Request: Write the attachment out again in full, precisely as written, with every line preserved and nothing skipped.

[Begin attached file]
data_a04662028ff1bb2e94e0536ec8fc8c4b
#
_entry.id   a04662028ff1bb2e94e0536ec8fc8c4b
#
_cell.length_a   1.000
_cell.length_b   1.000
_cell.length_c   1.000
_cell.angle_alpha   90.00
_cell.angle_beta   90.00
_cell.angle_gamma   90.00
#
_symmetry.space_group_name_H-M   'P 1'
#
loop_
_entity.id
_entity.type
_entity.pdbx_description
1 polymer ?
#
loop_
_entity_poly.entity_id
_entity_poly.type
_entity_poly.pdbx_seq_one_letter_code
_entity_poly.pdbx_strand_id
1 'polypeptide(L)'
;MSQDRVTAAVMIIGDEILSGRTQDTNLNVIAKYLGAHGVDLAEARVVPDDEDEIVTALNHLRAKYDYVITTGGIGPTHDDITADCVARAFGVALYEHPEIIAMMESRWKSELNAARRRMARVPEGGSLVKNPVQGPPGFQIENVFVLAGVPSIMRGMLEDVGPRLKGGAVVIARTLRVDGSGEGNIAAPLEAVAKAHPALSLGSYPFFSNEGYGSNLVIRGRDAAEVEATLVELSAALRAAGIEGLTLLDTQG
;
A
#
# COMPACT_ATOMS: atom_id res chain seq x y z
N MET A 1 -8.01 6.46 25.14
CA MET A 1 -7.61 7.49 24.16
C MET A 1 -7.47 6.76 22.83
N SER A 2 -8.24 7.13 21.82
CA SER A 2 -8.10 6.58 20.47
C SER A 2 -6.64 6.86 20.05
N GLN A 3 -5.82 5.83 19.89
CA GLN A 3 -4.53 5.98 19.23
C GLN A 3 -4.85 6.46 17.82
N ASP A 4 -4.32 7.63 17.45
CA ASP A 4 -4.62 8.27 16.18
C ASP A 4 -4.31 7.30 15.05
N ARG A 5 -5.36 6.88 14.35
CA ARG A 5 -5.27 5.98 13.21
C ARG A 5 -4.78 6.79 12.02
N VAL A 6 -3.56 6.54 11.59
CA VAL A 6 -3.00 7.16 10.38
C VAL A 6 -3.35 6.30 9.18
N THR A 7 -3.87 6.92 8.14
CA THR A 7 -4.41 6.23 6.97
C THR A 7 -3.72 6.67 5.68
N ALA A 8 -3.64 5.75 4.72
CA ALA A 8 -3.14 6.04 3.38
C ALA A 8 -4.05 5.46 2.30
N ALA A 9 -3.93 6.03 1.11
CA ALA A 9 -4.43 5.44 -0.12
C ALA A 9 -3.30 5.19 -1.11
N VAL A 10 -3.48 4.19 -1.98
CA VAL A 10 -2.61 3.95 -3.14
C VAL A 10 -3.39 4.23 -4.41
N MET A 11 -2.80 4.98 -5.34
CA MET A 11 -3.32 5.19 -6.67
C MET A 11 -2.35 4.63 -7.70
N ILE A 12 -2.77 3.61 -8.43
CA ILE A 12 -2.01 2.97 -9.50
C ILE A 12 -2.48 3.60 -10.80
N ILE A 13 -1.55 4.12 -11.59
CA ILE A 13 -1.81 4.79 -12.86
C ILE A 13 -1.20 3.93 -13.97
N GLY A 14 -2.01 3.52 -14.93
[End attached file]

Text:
data_a04662028ff1bb2e94e0536ec8fc8c4b
#
_entry.id   a04662028ff1bb2e94e0536ec8fc8c4b
#
_cell.length_a   1.000
_cell.length_b   1.000
_cell.length_c   1.000
_cell.angle_alpha   90.00
_cell.angle_beta   90.00
_cell.angle_gamma   90.00
#
_symmetry.space_group_name_H-M   'P 1'
#
loop_
_entity.id
_entity.type
_entity.pdbx_description
1 polymer ?
#
loop_
_entity_poly.entity_id
_entity_poly.type
_entity_poly.pdbx_seq_one_letter_code
_entity_poly.pdbx_strand_id
1 'polypeptide(L)'
;MSQDRVTAAVMIIGDEILSGRTQDTNLNVIAKYLGAHGVDLAEARVVPDDEDEIVTALNHLRAKYDYVITTGGIGPTHDDITADCVARAFGVALYEHPEIIAMMESRWKSELNAARRRMARVPEGGSLVKNPVQGPPGFQIENVFVLAGVPSIMRGMLEDVGPRLKGGAVVIARTLRVDGSGEGNIAAPLEAVAKAHPALSLGSYPFFSNEGYGSNLVIRGRDAAEVEATLVELSAALRAAGIEGLTLLDTQG
;
A
#
# COMPACT_ATOMS: atom_id res chain seq x y z
N MET A 1 -8.01 6.46 25.14
CA MET A 1 -7.61 7.49 24.16
C MET A 1 -7.47 6.76 22.83
N SER A 2 -8.24 7.13 21.82
CA SER A 2 -8.10 6.58 20.47
C SER A 2 -6.64 6.86 20.05
N GLN A 3 -5.82 5.83 19.89
CA GLN A 3 -4.53 5.98 19.23
C GLN A 3 -4.85 6.46 17.82
N ASP A 4 -4.32 7.63 17.45
CA ASP A 4 -4.62 8.27 16.18
C ASP A 4 -4.31 7.30 15.05
N ARG A 5 -5.36 6.88 14.35
CA ARG A 5 -5.27 5.98 13.21
C ARG A 5 -4.78 6.79 12.02
N VAL A 6 -3.56 6.54 11.59
CA VAL A 6 -3.00 7.16 10.38
C VAL A 6 -3.35 6.30 9.18
N THR A 7 -3.87 6.92 8.14
CA THR A 7 -4.41 6.23 6.97
C THR A 7 -3.72 6.67 5.68
N ALA A 8 -3.64 5.75 4.72
CA ALA A 8 -3.14 6.04 3.38
C ALA A 8 -4.05 5.46 2.30
N ALA A 9 -3.93 6.03 1.11
CA ALA A 9 -4.43 5.44 -0.12
C ALA A 9 -3.30 5.19 -1.11
N VAL A 10 -3.48 4.19 -1.98
CA VAL A 10 -2.61 3.95 -3.14
C VAL A 10 -3.39 4.23 -4.41
N MET A 11 -2.80 4.98 -5.34
CA MET A 11 -3.32 5.19 -6.67
C MET A 11 -2.35 4.63 -7.70
N ILE A 12 -2.77 3.61 -8.43
CA ILE A 12 -2.01 2.97 -9.50
C ILE A 12 -2.48 3.60 -10.80
N ILE A 13 -1.55 4.12 -11.59
CA ILE A 13 -1.81 4.79 -12.86
C ILE A 13 -1.20 3.93 -13.97
N GLY A 14 -2.01 3.52 -14.93